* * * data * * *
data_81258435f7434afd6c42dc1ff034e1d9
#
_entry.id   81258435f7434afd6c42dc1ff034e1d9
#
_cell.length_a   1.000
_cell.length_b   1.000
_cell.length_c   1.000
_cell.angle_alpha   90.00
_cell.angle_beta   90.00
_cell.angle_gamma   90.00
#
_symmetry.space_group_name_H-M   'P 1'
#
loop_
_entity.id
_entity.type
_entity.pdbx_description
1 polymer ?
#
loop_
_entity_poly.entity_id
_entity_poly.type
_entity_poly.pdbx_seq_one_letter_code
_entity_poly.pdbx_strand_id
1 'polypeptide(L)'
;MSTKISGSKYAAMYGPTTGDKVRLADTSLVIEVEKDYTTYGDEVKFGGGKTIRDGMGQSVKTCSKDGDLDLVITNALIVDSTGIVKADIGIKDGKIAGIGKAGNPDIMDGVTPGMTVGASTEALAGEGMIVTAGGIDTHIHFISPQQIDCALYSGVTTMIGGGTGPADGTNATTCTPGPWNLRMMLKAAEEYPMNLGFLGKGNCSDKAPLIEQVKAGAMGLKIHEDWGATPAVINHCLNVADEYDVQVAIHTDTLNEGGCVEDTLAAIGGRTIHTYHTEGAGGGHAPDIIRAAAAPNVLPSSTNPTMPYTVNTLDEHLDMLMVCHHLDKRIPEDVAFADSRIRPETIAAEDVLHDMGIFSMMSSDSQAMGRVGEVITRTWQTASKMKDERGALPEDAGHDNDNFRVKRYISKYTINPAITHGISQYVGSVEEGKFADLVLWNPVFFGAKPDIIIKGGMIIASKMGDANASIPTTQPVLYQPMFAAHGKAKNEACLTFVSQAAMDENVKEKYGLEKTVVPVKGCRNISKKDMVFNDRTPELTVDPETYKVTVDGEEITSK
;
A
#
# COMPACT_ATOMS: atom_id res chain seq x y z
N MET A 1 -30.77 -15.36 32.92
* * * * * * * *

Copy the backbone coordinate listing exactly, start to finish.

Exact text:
data_81258435f7434afd6c42dc1ff034e1d9
#
_entry.id   81258435f7434afd6c42dc1ff034e1d9
#
_cell.length_a   1.000
_cell.length_b   1.000
_cell.length_c   1.000
_cell.angle_alpha   90.00
_cell.angle_beta   90.00
_cell.angle_gamma   90.00
#
_symmetry.space_group_name_H-M   'P 1'
#
loop_
_entity.id
_entity.type
_entity.pdbx_description
1 polymer ?
#
loop_
_entity_poly.entity_id
_entity_poly.type
_entity_poly.pdbx_seq_one_letter_code
_entity_poly.pdbx_strand_id
1 'polypeptide(L)'
;MSTKISGSKYAAMYGPTTGDKVRLADTSLVIEVEKDYTTYGDEVKFGGGKTIRDGMGQSVKTCSKDGDLDLVITNALIVDSTGIVKADIGIKDGKIAGIGKAGNPDIMDGVTPGMTVGASTEALAGEGMIVTAGGIDTHIHFISPQQIDCALYSGVTTMIGGGTGPADGTNATTCTPGPWNLRMMLKAAEEYPMNLGFLGKGNCSDKAPLIEQVKAGAMGLKIHEDWGATPAVINHCLNVADEYDVQVAIHTDTLNEGGCVEDTLAAIGGRTIHTYHTEGAGGGHAPDIIRAAAAPNVLPSSTNPTMPYTVNTLDEHLDMLMVCHHLDKRIPEDVAFADSRIRPETIAAEDVLHDMGIFSMMSSDSQAMGRVGEVITRTWQTASKMKDERGALPEDAGHDNDNFRVKRYISKYTINPAITHGISQYVGSVEEGKFADLVLWNPVFFGAKPDIIIKGGMIIASKMGDANASIPTTQPVLYQPMFAAHGKAKNEACLTFVSQAAMDENVKEKYGLEKTVVPVKGCRNISKKDMVFNDRTPELTVDPETYKVTVDGEEITSK
;
A
#
# COMPACT_ATOMS: atom_id res chain seq x y z
N MET A 1 -30.77 -15.36 32.92